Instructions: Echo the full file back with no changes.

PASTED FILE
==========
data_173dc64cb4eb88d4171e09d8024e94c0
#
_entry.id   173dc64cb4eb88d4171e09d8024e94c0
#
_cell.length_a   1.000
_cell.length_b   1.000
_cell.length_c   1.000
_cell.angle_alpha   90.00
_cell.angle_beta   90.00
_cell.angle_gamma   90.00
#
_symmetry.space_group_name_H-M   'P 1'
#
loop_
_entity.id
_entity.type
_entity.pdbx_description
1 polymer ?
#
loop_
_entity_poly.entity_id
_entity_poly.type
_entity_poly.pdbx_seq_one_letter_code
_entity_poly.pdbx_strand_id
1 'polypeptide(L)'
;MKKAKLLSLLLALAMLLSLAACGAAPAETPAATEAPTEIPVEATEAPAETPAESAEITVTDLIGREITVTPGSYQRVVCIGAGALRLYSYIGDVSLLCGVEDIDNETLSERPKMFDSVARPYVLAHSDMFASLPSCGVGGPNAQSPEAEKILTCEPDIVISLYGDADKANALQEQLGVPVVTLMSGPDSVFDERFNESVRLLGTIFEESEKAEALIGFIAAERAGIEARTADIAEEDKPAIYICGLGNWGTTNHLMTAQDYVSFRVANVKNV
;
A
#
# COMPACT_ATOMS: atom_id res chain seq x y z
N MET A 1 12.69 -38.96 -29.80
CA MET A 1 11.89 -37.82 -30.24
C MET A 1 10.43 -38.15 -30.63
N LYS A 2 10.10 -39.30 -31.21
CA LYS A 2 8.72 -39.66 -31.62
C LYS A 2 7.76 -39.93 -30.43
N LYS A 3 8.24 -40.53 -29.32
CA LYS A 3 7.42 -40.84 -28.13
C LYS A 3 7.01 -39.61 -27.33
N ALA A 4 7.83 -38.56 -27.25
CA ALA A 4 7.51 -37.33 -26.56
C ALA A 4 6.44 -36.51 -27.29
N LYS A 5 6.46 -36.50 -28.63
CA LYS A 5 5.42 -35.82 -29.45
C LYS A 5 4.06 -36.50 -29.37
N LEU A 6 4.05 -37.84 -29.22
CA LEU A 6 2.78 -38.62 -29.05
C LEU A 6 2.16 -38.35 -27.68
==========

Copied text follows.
data_173dc64cb4eb88d4171e09d8024e94c0
#
_entry.id   173dc64cb4eb88d4171e09d8024e94c0
#
_cell.length_a   1.000
_cell.length_b   1.000
_cell.length_c   1.000
_cell.angle_alpha   90.00
_cell.angle_beta   90.00
_cell.angle_gamma   90.00
#
_symmetry.space_group_name_H-M   'P 1'
#
loop_
_entity.id
_entity.type
_entity.pdbx_description
1 polymer ?
#
loop_
_entity_poly.entity_id
_entity_poly.type
_entity_poly.pdbx_seq_one_letter_code
_entity_poly.pdbx_strand_id
1 'polypeptide(L)'
;MKKAKLLSLLLALAMLLSLAACGAAPAETPAATEAPTEIPVEATEAPAETPAESAEITVTDLIGREITVTPGSYQRVVCIGAGALRLYSYIGDVSLLCGVEDIDNETLSERPKMFDSVARPYVLAHSDMFASLPSCGVGGPNAQSPEAEKILTCEPDIVISLYGDADKANALQEQLGVPVVTLMSGPDSVFDERFNESVRLLGTIFEESEKAEALIGFIAAERAGIEARTADIAEEDKPAIYICGLGNWGTTNHLMTAQDYVSFRVANVKNV
;
A
#
# COMPACT_ATOMS: atom_id res chain seq x y z
N MET A 1 12.69 -38.96 -29.80
CA MET A 1 11.89 -37.82 -30.24
C MET A 1 10.43 -38.15 -30.63
N LYS A 2 10.10 -39.30 -31.21
CA LYS A 2 8.72 -39.66 -31.62
C LYS A 2 7.76 -39.93 -30.43
N LYS A 3 8.24 -40.53 -29.32
CA LYS A 3 7.42 -40.84 -28.13
C LYS A 3 7.01 -39.61 -27.33
N ALA A 4 7.83 -38.56 -27.25
CA ALA A 4 7.51 -37.33 -26.56
C ALA A 4 6.44 -36.51 -27.29
N LYS A 5 6.46 -36.50 -28.63
CA LYS A 5 5.42 -35.82 -29.45
C LYS A 5 4.06 -36.50 -29.37
N LEU A 6 4.05 -37.84 -29.22
CA LEU A 6 2.78 -38.62 -29.05
C LEU A 6 2.16 -38.35 -27.68